covery and successful production of a
blasting explosive which is not aft'ec-
ted by firedamp and can be used with
safety in the most ^angerou6 mines.
i.bsr Oi’ pate?-:ts
Granted to Southern inventors last
B. J. Best, Shine, N. C., Stone-en
A. H. Cole, Newport News, Va.,
W. F. Martin, N. C., Separ
C. J. Mellin, Richmond, Va,, Com
J. Perfater, Christiansburg, Va.,
G. Vyne, North Wilkesborough, N.
F. P. White, SImllotte, N. C.,
FAIR GROUNDS SOI..n.
GUILTY OF MURDER.
Thomas C. Aughtry Convicted of K 111-
ing Conway B. Oliver.
Columbia, S. C., April 8.—The
trial of Thon:jis 0. Aughtry for the
killing of Conway B. Oliver ended
Saturday night in the conviction of
the defendant. The case i^ossesses
many points of interest. Oliver was*
a young white fireman in the employ
of the Southern railway. Aughtry
used to be mail carrier here. He is
said to have won the affections of
Oliver’s wife, and on that' account to
have left his wife. Just one month
ago yesterday Oliver was found shot
to death on the outskirts of the city.
He had returned from a visit up the
street to procure some eatables and
was on his way to his father-in-law’s
house to meet his wife.
The testimony at the inquest jjoint-
ed to Aughtry us his murderer and he
was arrested. Aughtry is a well-known
man with raven hair, i>iercing eyes and
the reputation of being dangerous.
The evidence against him was circum
stantial, there having been no witness
es to the deed. He was heard to say
on the day after the crime that Oliver
was no better than a d—d nigger and
a woman testified that he had 'told her
that he loved Oliver’s wife, and that if
she couldn’t do him any good she
should not do anybody else any good.
Several witnesses testified that on
the afternoon of the murder Aughtry
and Mrs. Oliver were together in the
woods near the scene of the crime.
Aughtry admitted having been with
some woman, but denied that it was
Mrs. Oliver. The witnesses testified
that the -noman had on a blue dress at
the time and the defense sought to
show that Mrs. Oliver had no blue
dress. The state overcame this by
producing the dress unawares. The
other damaging point against Aughtry
was his being seen in the neighbor
hood of the murder that evening with
The trial consumed all the week.
Fortune seemed to favor Aughtry, as
the chain of evidence was incomplete,
but the blue dress exhibited
worked against him. The jurors
were out four hours and at 8:30 o’clock
the result was declared. Augh-
try’s countenance never changed. A
poll of the jury showed one juror to be
in favor of a recommendation to mercy.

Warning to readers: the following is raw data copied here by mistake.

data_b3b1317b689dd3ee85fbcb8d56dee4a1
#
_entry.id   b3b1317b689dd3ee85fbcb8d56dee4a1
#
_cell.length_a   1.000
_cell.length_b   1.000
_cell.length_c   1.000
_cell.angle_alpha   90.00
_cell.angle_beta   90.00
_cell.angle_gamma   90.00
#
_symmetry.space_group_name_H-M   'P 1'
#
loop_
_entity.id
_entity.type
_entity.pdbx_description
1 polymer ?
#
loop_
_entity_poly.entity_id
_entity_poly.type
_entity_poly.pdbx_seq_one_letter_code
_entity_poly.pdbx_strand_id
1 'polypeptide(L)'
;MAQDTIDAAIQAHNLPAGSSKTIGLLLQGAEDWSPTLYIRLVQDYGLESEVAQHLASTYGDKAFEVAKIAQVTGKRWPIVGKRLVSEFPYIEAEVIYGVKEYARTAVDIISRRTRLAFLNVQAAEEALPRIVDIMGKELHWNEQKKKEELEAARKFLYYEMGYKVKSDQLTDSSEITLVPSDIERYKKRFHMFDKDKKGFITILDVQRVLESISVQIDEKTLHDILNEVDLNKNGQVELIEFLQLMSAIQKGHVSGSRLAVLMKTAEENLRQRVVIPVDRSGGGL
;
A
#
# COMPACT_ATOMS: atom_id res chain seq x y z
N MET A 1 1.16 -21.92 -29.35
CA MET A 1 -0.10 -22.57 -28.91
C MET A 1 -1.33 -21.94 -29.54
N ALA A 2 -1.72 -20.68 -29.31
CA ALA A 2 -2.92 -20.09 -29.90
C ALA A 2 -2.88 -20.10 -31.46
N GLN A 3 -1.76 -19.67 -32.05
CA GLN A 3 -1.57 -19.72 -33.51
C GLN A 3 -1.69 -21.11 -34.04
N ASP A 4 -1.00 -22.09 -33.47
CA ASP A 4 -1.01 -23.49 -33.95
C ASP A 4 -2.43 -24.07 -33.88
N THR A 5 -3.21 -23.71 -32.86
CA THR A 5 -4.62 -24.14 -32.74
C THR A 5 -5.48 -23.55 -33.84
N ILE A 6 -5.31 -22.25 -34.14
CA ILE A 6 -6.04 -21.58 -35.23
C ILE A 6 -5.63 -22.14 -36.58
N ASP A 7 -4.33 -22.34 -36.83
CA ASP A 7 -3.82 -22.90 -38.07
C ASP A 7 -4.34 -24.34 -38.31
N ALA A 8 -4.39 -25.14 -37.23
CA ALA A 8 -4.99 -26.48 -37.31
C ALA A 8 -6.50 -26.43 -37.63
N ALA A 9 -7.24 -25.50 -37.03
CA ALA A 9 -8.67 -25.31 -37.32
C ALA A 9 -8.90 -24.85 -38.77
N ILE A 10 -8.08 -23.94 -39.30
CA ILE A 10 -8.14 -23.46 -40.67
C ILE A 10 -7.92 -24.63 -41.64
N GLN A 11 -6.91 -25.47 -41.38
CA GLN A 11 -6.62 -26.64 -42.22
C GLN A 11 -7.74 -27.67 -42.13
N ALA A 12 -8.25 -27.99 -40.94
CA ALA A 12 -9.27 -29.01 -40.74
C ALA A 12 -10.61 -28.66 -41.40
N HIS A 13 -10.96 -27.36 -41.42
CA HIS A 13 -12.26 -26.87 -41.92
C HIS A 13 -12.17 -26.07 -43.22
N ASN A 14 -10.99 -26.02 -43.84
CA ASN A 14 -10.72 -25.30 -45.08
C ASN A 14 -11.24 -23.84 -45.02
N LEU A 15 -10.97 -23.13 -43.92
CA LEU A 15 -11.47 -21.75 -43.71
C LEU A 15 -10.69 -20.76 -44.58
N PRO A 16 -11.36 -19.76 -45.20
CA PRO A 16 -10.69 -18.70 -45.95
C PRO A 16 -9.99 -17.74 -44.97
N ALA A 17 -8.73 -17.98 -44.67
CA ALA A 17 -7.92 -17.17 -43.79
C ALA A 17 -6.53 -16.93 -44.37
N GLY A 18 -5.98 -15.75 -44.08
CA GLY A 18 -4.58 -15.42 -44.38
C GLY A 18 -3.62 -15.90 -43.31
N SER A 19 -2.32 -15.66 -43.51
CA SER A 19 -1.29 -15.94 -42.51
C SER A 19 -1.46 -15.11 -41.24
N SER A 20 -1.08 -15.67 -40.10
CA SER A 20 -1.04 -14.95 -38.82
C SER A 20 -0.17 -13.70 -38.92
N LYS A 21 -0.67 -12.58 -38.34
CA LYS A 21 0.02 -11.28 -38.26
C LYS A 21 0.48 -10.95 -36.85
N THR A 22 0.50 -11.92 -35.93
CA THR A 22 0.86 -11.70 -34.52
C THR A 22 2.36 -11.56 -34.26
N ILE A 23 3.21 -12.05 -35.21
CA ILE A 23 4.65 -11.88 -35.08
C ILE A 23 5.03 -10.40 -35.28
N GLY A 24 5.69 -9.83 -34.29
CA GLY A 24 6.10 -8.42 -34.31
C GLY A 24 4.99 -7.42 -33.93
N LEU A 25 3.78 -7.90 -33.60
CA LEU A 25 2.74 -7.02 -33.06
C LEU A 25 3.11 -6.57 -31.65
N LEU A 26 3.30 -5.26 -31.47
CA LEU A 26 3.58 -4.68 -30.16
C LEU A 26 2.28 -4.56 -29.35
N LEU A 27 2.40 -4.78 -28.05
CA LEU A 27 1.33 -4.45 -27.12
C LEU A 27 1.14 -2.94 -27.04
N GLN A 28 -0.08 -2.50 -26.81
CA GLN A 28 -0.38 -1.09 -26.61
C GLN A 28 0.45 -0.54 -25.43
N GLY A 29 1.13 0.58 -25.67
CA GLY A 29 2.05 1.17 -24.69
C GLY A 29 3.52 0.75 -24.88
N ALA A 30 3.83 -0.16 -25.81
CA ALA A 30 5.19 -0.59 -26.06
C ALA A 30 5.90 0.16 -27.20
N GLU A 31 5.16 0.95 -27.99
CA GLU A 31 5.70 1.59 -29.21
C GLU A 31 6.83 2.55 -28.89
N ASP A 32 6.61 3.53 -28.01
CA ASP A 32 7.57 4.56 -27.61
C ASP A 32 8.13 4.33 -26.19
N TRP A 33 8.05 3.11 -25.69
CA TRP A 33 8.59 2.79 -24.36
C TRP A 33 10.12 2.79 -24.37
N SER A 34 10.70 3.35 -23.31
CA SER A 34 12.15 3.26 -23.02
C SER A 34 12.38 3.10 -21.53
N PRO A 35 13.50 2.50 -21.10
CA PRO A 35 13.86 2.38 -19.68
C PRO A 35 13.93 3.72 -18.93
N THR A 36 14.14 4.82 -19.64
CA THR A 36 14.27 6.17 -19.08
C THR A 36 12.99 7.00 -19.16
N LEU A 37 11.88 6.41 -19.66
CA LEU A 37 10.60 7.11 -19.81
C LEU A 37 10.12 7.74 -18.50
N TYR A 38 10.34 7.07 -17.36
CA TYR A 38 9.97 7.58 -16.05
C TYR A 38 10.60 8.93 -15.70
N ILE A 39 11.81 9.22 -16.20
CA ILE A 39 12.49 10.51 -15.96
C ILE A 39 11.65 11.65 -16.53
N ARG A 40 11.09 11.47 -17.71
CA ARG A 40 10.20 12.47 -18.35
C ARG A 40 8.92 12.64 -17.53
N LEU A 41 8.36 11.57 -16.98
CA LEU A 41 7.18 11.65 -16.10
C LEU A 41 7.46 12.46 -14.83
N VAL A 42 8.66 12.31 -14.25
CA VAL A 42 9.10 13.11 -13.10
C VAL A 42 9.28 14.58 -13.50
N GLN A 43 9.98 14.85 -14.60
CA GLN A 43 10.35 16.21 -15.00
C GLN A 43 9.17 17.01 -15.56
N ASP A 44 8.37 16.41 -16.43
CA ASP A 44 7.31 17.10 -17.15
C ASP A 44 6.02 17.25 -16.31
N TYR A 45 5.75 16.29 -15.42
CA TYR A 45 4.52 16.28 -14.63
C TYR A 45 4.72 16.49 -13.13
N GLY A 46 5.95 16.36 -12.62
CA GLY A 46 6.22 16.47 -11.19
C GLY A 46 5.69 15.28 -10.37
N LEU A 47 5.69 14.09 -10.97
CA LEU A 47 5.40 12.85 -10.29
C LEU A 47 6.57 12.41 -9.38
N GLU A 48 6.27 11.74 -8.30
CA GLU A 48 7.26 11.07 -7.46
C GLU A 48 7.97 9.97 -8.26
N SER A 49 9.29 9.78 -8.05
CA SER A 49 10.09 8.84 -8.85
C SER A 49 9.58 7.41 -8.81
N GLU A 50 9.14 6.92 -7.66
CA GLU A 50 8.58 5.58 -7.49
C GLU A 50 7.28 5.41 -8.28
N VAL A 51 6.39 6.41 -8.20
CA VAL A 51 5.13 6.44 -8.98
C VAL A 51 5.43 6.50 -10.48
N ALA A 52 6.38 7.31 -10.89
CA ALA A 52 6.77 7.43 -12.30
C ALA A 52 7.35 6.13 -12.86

This, however, does not affect the
straight verdict of “guilty, ” as it was
not incorporated in the verdict and
was given only as this juror’s position.
A motion for a new trial will be made.
This is probably the first time a white
man has been found guilty of murder
in this county.
Interesting His Race.
Selma, Ala., April 8.—W. F. Crock
et, a young negro from Montgomery,
Ala., is in the city trying to work up
interest among the colored people in
the Atlanta exposition. He wants the
negroes to organize and show what
they have done in the way of develop
ing themselves. Crocket is an intelli
gent negro, and is working uji much
enthusiasm among the negroes here.
He goes from here to other cities in
the State, and is meeting' with
much success in his efforts.
An Invitation Declined.
The Vanderbilt BenevolentJAssocia-
tion, of Charleston, S. C., have exten
ded an invitfttiou to the Washington
correspondents to visit Greenville on.
May 23 to witness the decoration of
the grave of ths Rev. R. N. Wells, D.
D., of the M. E. Church, South. The
committee in charge ot the excursion
have been compelled to decline the in
vitation as the party will not leave
■VVaehington for the South until May 27.
A Californian Proposes to HaveAVintcr
Racing at Blrmingliam.
Birmingham, - Ala. , April 8.—Hay
den Dargin, a wealthy horse race man
from California, has purchased the
grounds and buildings of the Birming
ham Fair Association. This race
track, already one of^ the best in the
South, will be put in first-class condi
tion and other facilities provided to
make Birmingham an important racing
point. It is the purpose of Dargin
and his associates to secure member
ship for this city in the southwestern
racing circuit and to hold meetings
here regularly, beginning next fall. A
large number ot race horses will also
be wintered here. The deal involved
A Confederate Republican Suicides
Lexington, Va., April 7. — William
B. Beard, of Collierstown, in this
county. Committed suicide by takin
rough on rate. He was a pro'n'neut
Republican, a well-to-do farmer uiid